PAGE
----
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A Corona by Moonlight

Moonlight Corona
(please click to view on black // canon 5d mark iii, canon 17-40mm f/4 l, 22mm, iso 1000, f/9, 13 sec)

Something a wee bit different today.

A few weeks ago I was in Florida shooting a wedding and wanted to capture some lightning over the ocean while I was there. It didn’t happen…but this little decaying storm was perfectly silhouetted against the late night moon…it was beautiful.

And I was also wishing for an ice cold Corona for some reason.

A chair at the dog track

A chair at the black canyon dog track

(Click to see the photo larger, almost like you’re sitting in that chair)

I don’t know when the last time was that I posted an image from the dog track visit we did in the final week of December, but believe it or not, I still have a few shots left to show eventually! If you’ve missed any of the series or would like to look back, click here for the “dog track” tag.

This chair of course was just sitting there waiting to be photographed. I’m sure at some point it was moved out to this spot to either be sat on or to be a prop for someone else’s photography. I think it’s way interesting at a place like this to wonder a bit about why things are where they are. One of my buddies with me on this trip kept pointing out objects that were different from the time he was there before. In fact, a giant ticket booth was sitting in the middle of the main building, definitely a new thing. Who dragged that booth into here? The owner looking to dump stuff? A photographer wanting something interesting for a backdrop?

Anyways, I”ll always remember back fondly on the three hours or so we were here. A great experience.

Tonight a bunch of us are descending upon Tempe for a little photowalking action, so I’m looking forward to that! Haven’t been down there for awhile and while the forecast calls for the opposite, I’m praying for clouds over the lake to help us with some great sunset photos. If you are interested in going, let me know!

Have a nice weekend!

(exif: canon rebel xsi, tamron 17-35mm 2.8, 17mm, iso 100, f/5)

 

Swingers

There were two ways I could have gone with this image. One was the “or die” you see on the wall…but the other seemed to click the moment I saw this scene and thus it’s this week’s Movie Title Wednesday.

Swingers is my number one…yes, numero uno, all-time favorite movie. It’s hard to explain why, but to me this is one of the best guy movies ever made. First off you have Jon Favreau, Vince Vaughn and Ron Livingston, all young before anyone knew who they were. Second you have Las Vegas, you have cool cars, awesome big band music, gangster references to Reservoir Dogs and Pulp Fiction, Wayne Gretsky bleeding, guns, bears with claws and “This place is dead anyways.”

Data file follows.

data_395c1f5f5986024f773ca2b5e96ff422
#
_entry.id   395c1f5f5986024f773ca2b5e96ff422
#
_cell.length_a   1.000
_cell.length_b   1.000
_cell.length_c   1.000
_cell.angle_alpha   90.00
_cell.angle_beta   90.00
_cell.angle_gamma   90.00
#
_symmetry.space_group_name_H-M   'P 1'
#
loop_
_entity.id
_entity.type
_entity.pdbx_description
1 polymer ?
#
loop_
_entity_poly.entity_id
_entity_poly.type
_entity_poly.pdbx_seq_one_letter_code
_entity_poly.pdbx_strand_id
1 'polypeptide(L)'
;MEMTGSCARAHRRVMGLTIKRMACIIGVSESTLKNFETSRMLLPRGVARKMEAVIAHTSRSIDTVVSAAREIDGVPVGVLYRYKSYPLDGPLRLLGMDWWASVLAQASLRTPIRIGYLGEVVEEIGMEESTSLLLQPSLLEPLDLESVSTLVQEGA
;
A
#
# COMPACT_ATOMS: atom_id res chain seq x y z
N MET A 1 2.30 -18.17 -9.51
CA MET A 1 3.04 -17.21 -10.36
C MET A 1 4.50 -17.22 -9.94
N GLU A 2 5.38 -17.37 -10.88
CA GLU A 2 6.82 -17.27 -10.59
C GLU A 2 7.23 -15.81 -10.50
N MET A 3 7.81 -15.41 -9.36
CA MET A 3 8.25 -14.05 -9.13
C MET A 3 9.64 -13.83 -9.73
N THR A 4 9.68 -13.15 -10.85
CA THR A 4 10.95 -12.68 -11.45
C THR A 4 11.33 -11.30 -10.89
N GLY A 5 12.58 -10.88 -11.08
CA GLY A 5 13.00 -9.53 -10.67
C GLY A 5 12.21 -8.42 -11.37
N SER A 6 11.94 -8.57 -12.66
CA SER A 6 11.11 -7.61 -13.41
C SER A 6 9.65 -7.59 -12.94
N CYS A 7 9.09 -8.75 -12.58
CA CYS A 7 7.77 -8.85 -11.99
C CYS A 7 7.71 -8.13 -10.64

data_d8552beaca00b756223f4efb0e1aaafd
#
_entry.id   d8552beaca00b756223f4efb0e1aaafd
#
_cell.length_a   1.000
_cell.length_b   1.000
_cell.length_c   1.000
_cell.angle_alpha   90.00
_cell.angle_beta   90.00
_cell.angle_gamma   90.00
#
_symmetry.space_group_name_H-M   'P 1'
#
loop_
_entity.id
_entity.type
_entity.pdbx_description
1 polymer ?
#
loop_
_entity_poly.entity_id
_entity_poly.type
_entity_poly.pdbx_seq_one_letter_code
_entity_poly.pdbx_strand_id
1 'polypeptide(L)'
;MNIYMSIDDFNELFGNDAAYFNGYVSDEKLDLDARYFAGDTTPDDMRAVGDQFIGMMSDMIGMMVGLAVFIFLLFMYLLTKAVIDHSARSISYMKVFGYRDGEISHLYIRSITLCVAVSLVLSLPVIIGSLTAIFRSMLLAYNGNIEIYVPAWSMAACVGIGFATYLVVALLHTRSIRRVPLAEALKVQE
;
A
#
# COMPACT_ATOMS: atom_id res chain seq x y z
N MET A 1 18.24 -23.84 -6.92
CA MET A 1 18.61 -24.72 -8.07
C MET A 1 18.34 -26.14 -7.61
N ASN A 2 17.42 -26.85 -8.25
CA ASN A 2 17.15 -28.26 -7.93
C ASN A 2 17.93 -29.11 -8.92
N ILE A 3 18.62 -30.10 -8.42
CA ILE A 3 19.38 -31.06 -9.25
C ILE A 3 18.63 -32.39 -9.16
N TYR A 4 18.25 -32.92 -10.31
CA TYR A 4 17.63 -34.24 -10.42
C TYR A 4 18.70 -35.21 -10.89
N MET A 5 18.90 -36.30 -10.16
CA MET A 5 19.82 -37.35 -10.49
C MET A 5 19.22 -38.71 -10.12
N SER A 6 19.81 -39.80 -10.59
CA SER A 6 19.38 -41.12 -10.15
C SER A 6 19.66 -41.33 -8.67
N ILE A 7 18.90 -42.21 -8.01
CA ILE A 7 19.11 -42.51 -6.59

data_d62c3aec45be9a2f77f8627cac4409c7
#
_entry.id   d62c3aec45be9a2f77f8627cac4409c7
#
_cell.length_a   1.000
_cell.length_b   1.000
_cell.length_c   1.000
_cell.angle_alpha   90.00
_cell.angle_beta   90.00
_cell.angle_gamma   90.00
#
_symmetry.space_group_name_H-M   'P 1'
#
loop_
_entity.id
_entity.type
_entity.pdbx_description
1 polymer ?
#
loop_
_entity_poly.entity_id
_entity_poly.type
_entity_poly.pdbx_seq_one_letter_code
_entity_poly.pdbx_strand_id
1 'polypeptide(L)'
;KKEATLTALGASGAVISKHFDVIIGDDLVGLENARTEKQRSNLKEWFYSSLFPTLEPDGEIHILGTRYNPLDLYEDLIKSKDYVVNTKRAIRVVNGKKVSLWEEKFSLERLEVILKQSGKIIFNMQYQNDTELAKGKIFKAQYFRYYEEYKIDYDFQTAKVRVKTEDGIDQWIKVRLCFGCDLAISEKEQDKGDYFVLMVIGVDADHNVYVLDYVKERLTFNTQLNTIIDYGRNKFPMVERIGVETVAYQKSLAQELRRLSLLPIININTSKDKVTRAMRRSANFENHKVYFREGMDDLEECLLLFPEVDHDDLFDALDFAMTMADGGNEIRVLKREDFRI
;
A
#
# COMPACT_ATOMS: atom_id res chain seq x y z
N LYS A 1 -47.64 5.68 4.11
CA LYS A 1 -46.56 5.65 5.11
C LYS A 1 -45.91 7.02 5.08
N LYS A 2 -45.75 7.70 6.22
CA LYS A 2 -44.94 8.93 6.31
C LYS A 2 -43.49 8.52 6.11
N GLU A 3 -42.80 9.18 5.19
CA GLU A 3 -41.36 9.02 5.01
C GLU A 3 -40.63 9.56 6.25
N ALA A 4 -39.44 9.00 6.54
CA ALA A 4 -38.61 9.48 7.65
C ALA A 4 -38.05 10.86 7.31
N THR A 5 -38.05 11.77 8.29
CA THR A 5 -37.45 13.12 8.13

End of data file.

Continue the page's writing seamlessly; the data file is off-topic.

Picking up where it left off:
I can’t even mention all the lines I love in the movie.

“Mikey’s the big winner, Mikey wins!”

“Vegas baby…Vegas.”

“You’re so money.”

“Is he cute Mikey? Is he brown?”

“Hey! What’re you kicking me for? You want me to ask? All right, I’ll ask! Ma’am, where do the high school girls hang out in this town?”

And the one that inspired me to use the flick for this image in the first place:

“You always doubledown on eleven.”

This photo is another one from the dog track north of Phoenix. You can clearly see two number “11” seats in the picture. So not only do you always doubledown on eleven, but this photo has TWO elevens! And to top it off, all the chairs kind of “swing” up and down right?

It’s total kismet. I mean…yeah, I could have saved the movie title for an awesome picture of Las Vegas that I will undoubtedly get this spring when I find myself up there a lot, but I had to use it now. I dug how the row of chairs had dead weeds around it and broken seats laying everywhere.

Oh and I still have quite a few shots left from the dog track that I haven’t even processed yet. Ugh!

Swingers is wonderfully written, completely hilarious and ultimately a cult classic. It’s about your buddies, girlfriend problems and Martin Scorsese. It played at the Valley Art Theater in Tempe for about a year straight because every week, people still came out to see it. I beg you, if you haven’t experienced it, go rent it this weekend, sit back with a beer and try not to cringe at the voice mail scene.

Sitting pretty

Dog Track Black Canyon City Arizona

We go back to the dog track from our December trip up to Black Canyon City (you can see all photos in the series here).

Again…one of my favorite things about the time we spent at this amazing, decayed and lost building…was the afternoon light. They aren’t solid, or in your face, but you can kind of see the shadows streaking from right to th left across the old, broken floor. In the foreground you can make out some square tiles that still remain intact, but most of them have fallen apart. In fact, you could hear cracking as you walked across the room where tiles broke solely from our footsteps.

I shot the image from a good 40-50 feet away I believe, using the 50mm to focus right on the chair off in the distance. I don’t think it takes much explanation to figure out why I loved this scene. Isolation is a key element in my compositions, be it urbex or storm chasing. Not always of course, but there is something beautiful about a singular object that is either different or somehow stands out from its surroundings.